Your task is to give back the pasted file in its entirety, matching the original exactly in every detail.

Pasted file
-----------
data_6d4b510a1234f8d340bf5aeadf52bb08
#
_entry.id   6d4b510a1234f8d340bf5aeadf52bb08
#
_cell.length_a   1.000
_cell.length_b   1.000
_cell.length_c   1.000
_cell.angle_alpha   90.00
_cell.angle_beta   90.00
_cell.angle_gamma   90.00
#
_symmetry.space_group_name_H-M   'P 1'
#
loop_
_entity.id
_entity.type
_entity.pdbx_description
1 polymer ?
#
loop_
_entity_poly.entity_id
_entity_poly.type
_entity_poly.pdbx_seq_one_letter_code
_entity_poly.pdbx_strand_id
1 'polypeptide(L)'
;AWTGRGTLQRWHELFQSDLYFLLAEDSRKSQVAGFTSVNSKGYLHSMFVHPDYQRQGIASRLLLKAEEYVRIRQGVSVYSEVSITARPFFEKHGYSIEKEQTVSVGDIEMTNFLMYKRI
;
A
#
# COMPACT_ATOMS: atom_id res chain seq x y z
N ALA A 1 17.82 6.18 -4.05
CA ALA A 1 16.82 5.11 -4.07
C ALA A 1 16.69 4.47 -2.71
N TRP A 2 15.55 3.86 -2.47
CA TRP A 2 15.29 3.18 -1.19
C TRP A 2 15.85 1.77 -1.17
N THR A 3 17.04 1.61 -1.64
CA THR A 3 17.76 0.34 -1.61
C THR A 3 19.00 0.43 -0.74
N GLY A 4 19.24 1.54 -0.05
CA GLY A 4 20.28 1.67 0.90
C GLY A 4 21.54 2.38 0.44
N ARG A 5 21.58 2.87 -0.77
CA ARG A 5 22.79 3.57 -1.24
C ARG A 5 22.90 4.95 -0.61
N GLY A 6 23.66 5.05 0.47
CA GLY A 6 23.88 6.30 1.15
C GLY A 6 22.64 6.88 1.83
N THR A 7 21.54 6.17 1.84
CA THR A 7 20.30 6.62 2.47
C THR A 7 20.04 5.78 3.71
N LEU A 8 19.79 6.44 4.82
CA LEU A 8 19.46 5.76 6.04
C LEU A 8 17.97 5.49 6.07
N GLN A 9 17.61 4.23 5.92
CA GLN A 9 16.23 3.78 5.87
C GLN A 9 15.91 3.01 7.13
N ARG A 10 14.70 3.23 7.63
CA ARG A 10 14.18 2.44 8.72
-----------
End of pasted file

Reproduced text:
data_6d4b510a1234f8d340bf5aeadf52bb08
#
_entry.id   6d4b510a1234f8d340bf5aeadf52bb08
#
_cell.length_a   1.000
_cell.length_b   1.000
_cell.length_c   1.000
_cell.angle_alpha   90.00
_cell.angle_beta   90.00
_cell.angle_gamma   90.00
#
_symmetry.space_group_name_H-M   'P 1'
#
loop_
_entity.id
_entity.type
_entity.pdbx_description
1 polymer ?
#
loop_
_entity_poly.entity_id
_entity_poly.type
_entity_poly.pdbx_seq_one_letter_code
_entity_poly.pdbx_strand_id
1 'polypeptide(L)'
;AWTGRGTLQRWHELFQSDLYFLLAEDSRKSQVAGFTSVNSKGYLHSMFVHPDYQRQGIASRLLLKAEEYVRIRQGVSVYSEVSITARPFFEKHGYSIEKEQTVSVGDIEMTNFLMYKRI
;
A
#
# COMPACT_ATOMS: atom_id res chain seq x y z
N ALA A 1 17.82 6.18 -4.05
CA ALA A 1 16.82 5.11 -4.07
C ALA A 1 16.69 4.47 -2.71
N TRP A 2 15.55 3.86 -2.47
CA TRP A 2 15.29 3.18 -1.19
C TRP A 2 15.85 1.77 -1.17
N THR A 3 17.04 1.61 -1.64
CA THR A 3 17.76 0.34 -1.61
C THR A 3 19.00 0.43 -0.74
N GLY A 4 19.24 1.54 -0.05
CA GLY A 4 20.28 1.67 0.90
C GLY A 4 21.54 2.38 0.44
N ARG A 5 21.58 2.87 -0.77
CA ARG A 5 22.79 3.57 -1.24
C ARG A 5 22.90 4.95 -0.61
N GLY A 6 23.66 5.05 0.47
CA GLY A 6 23.88 6.30 1.15
C GLY A 6 22.64 6.88 1.83
N THR A 7 21.54 6.17 1.84
CA THR A 7 20.30 6.62 2.47
C THR A 7 20.04 5.78 3.71
N LEU A 8 19.79 6.44 4.82
CA LEU A 8 19.46 5.76 6.04
C LEU A 8 17.97 5.49 6.07
N GLN A 9 17.61 4.23 5.92
CA GLN A 9 16.23 3.78 5.87
C GLN A 9 15.91 3.01 7.13
N ARG A 10 14.70 3.23 7.63
CA ARG A 10 14.18 2.44 8.72